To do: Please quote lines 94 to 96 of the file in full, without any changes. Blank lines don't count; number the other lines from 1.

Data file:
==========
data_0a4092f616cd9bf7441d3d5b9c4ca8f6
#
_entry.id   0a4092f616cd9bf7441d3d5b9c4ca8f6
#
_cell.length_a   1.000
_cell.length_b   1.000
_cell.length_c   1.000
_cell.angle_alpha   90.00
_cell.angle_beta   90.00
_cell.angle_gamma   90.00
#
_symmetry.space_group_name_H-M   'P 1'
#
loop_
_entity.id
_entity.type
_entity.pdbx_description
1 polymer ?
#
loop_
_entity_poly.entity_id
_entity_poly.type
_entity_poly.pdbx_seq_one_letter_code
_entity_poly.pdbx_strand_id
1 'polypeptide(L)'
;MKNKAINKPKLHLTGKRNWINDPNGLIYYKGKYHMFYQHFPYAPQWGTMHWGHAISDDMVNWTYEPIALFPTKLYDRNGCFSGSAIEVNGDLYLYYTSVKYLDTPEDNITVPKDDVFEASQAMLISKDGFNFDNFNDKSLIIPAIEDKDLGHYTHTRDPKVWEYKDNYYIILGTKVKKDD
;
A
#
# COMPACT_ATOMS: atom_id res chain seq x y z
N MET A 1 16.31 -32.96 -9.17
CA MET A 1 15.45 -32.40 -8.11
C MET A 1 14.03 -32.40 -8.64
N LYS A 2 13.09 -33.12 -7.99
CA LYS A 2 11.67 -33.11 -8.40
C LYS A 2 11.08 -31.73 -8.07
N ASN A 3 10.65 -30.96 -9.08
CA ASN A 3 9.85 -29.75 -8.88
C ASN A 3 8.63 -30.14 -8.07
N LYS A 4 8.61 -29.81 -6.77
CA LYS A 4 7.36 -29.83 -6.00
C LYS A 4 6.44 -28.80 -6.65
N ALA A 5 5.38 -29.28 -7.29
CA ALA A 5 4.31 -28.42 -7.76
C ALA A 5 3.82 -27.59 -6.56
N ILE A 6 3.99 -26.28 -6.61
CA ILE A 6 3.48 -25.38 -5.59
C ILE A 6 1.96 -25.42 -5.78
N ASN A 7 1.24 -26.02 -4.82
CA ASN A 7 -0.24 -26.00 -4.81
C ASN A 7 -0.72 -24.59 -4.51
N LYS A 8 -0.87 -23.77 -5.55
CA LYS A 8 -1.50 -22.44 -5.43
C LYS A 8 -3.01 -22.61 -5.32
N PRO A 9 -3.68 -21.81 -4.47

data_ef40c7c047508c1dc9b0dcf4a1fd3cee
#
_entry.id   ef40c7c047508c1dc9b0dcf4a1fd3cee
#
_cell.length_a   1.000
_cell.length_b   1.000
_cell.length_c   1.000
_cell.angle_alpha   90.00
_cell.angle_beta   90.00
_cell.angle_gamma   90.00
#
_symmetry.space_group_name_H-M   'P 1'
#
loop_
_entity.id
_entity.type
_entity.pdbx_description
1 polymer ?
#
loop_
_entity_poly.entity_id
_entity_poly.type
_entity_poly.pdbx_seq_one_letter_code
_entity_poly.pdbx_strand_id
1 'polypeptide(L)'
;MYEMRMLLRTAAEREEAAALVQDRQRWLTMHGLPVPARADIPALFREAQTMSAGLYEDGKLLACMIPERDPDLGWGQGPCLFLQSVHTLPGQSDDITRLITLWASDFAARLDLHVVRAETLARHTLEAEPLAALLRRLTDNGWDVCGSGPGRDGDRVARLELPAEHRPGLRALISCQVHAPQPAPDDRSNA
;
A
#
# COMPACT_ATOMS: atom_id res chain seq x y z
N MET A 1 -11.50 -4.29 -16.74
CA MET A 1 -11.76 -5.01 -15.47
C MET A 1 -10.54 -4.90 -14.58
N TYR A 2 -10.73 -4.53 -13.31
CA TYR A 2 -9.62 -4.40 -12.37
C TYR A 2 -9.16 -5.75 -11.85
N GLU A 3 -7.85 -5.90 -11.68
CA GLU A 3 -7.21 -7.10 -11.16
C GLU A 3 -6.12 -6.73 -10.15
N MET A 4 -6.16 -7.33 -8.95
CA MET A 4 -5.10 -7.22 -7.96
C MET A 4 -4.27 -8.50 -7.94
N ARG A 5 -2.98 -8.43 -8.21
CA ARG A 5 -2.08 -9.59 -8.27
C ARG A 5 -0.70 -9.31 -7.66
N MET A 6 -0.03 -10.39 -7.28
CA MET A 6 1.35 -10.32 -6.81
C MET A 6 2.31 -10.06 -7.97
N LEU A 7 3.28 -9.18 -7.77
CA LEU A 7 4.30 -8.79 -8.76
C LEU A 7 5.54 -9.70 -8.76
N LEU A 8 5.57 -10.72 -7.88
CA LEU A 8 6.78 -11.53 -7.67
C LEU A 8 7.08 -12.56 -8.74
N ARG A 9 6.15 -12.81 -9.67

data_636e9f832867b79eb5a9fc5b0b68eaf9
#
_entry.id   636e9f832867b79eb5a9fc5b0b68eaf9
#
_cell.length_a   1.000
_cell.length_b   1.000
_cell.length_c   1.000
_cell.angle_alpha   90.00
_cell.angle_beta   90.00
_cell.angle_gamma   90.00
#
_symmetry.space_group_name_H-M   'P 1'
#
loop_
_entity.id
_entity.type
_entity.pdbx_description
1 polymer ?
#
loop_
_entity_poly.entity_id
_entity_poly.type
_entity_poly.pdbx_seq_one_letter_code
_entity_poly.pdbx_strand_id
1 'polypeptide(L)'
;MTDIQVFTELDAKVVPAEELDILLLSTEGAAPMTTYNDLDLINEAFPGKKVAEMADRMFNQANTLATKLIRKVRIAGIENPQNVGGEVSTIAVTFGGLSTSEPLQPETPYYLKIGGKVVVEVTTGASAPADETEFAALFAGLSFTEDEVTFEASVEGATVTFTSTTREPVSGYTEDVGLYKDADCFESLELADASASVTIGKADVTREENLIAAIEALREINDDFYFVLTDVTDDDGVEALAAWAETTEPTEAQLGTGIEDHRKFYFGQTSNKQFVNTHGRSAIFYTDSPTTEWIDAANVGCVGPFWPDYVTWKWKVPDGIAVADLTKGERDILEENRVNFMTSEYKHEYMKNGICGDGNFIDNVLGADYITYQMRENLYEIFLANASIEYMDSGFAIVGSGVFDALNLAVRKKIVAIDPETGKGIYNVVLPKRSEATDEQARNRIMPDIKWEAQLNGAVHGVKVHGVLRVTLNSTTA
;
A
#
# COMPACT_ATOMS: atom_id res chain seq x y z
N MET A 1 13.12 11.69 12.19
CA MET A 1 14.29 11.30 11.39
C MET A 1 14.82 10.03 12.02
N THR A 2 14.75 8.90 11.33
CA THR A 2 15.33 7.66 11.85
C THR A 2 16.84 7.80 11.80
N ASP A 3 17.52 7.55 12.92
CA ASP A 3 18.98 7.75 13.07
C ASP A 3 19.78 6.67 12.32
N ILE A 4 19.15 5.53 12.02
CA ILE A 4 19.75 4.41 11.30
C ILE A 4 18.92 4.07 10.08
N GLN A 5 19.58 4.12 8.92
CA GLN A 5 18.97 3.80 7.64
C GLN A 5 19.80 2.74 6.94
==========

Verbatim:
C GLU A 3 -6.12 -6.73 -10.15
N MET A 4 -6.16 -7.33 -8.95
CA MET A 4 -5.10 -7.22 -7.96